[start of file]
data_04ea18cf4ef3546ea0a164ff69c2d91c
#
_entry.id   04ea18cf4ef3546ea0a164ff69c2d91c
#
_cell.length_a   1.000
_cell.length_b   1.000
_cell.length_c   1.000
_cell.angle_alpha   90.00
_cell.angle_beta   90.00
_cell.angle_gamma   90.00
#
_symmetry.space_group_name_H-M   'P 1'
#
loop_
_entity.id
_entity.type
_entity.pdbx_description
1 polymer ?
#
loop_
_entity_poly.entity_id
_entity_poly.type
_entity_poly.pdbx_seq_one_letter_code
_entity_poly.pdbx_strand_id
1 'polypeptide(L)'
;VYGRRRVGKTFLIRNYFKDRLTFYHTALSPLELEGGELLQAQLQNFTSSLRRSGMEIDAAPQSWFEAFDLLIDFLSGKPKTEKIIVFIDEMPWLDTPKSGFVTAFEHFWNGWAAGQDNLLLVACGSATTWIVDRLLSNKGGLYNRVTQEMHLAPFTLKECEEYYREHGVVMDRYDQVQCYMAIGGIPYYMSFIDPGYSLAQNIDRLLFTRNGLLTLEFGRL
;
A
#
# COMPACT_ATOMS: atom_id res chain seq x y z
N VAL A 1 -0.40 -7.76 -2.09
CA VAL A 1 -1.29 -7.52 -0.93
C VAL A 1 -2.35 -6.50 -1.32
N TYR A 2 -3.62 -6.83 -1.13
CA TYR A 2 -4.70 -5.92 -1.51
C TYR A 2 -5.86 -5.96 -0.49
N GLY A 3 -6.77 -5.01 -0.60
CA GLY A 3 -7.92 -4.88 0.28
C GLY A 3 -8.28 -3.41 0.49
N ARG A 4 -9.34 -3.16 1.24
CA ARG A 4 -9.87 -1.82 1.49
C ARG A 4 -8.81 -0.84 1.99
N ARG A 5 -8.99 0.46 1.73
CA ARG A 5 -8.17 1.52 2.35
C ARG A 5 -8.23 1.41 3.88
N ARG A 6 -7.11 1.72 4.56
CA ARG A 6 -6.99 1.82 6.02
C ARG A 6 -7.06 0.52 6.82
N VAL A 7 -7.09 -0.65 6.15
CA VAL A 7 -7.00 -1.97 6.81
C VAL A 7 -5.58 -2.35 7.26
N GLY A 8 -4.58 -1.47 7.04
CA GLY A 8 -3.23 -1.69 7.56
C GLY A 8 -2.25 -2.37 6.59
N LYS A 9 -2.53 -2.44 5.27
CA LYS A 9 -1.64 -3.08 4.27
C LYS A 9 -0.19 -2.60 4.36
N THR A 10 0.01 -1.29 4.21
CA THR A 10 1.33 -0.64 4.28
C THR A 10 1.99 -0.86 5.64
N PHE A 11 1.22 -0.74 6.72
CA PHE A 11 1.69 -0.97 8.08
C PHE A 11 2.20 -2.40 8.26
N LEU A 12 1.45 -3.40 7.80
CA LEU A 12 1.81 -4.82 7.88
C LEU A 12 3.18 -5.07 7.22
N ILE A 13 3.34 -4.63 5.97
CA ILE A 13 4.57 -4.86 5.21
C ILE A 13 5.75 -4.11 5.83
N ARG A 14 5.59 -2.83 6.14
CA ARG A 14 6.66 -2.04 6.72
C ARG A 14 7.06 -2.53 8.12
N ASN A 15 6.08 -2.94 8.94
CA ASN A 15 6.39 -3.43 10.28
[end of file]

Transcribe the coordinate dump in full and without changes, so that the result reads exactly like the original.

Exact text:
data_04ea18cf4ef3546ea0a164ff69c2d91c
#
_entry.id   04ea18cf4ef3546ea0a164ff69c2d91c
#
_cell.length_a   1.000
_cell.length_b   1.000
_cell.length_c   1.000
_cell.angle_alpha   90.00
_cell.angle_beta   90.00
_cell.angle_gamma   90.00
#
_symmetry.space_group_name_H-M   'P 1'
#
loop_
_entity.id
_entity.type
_entity.pdbx_description
1 polymer ?
#
loop_
_entity_poly.entity_id
_entity_poly.type
_entity_poly.pdbx_seq_one_letter_code
_entity_poly.pdbx_strand_id
1 'polypeptide(L)'
;VYGRRRVGKTFLIRNYFKDRLTFYHTALSPLELEGGELLQAQLQNFTSSLRRSGMEIDAAPQSWFEAFDLLIDFLSGKPKTEKIIVFIDEMPWLDTPKSGFVTAFEHFWNGWAAGQDNLLLVACGSATTWIVDRLLSNKGGLYNRVTQEMHLAPFTLKECEEYYREHGVVMDRYDQVQCYMAIGGIPYYMSFIDPGYSLAQNIDRLLFTRNGLLTLEFGRL
;
A
#
# COMPACT_ATOMS: atom_id res chain seq x y z
N VAL A 1 -0.40 -7.76 -2.09
CA VAL A 1 -1.29 -7.52 -0.93
C VAL A 1 -2.35 -6.50 -1.32
N TYR A 2 -3.62 -6.83 -1.13
CA TYR A 2 -4.70 -5.92 -1.51
C TYR A 2 -5.86 -5.96 -0.49
N GLY A 3 -6.77 -5.01 -0.60
CA GLY A 3 -7.92 -4.88 0.28
C GLY A 3 -8.28 -3.41 0.49
N ARG A 4 -9.34 -3.16 1.24
CA ARG A 4 -9.87 -1.82 1.49
C ARG A 4 -8.81 -0.84 1.99
N ARG A 5 -8.99 0.46 1.73
CA ARG A 5 -8.17 1.52 2.35
C ARG A 5 -8.23 1.41 3.88
N ARG A 6 -7.11 1.72 4.56
CA ARG A 6 -6.99 1.82 6.02
C ARG A 6 -7.06 0.52 6.82
N VAL A 7 -7.09 -0.65 6.15
CA VAL A 7 -7.00 -1.97 6.81
C VAL A 7 -5.58 -2.35 7.26
N GLY A 8 -4.58 -1.47 7.04
CA GLY A 8 -3.23 -1.69 7.56
C GLY A 8 -2.25 -2.37 6.59
N LYS A 9 -2.53 -2.44 5.27
CA LYS A 9 -1.64 -3.08 4.27
C LYS A 9 -0.19 -2.60 4.36
N THR A 10 0.01 -1.29 4.21
CA THR A 10 1.33 -0.64 4.28
C THR A 10 1.99 -0.86 5.64
N PHE A 11 1.22 -0.74 6.72
CA PHE A 11 1.69 -0.97 8.08
C PHE A 11 2.20 -2.40 8.26
N LEU A 12 1.45 -3.40 7.80
CA LEU A 12 1.81 -4.82 7.88
C LEU A 12 3.18 -5.07 7.22
N ILE A 13 3.34 -4.63 5.97
CA ILE A 13 4.57 -4.86 5.21
C ILE A 13 5.75 -4.11 5.83
N ARG A 14 5.59 -2.83 6.14
CA ARG A 14 6.66 -2.04 6.72
C ARG A 14 7.06 -2.53 8.12
N ASN A 15 6.08 -2.94 8.94
CA ASN A 15 6.39 -3.43 10.28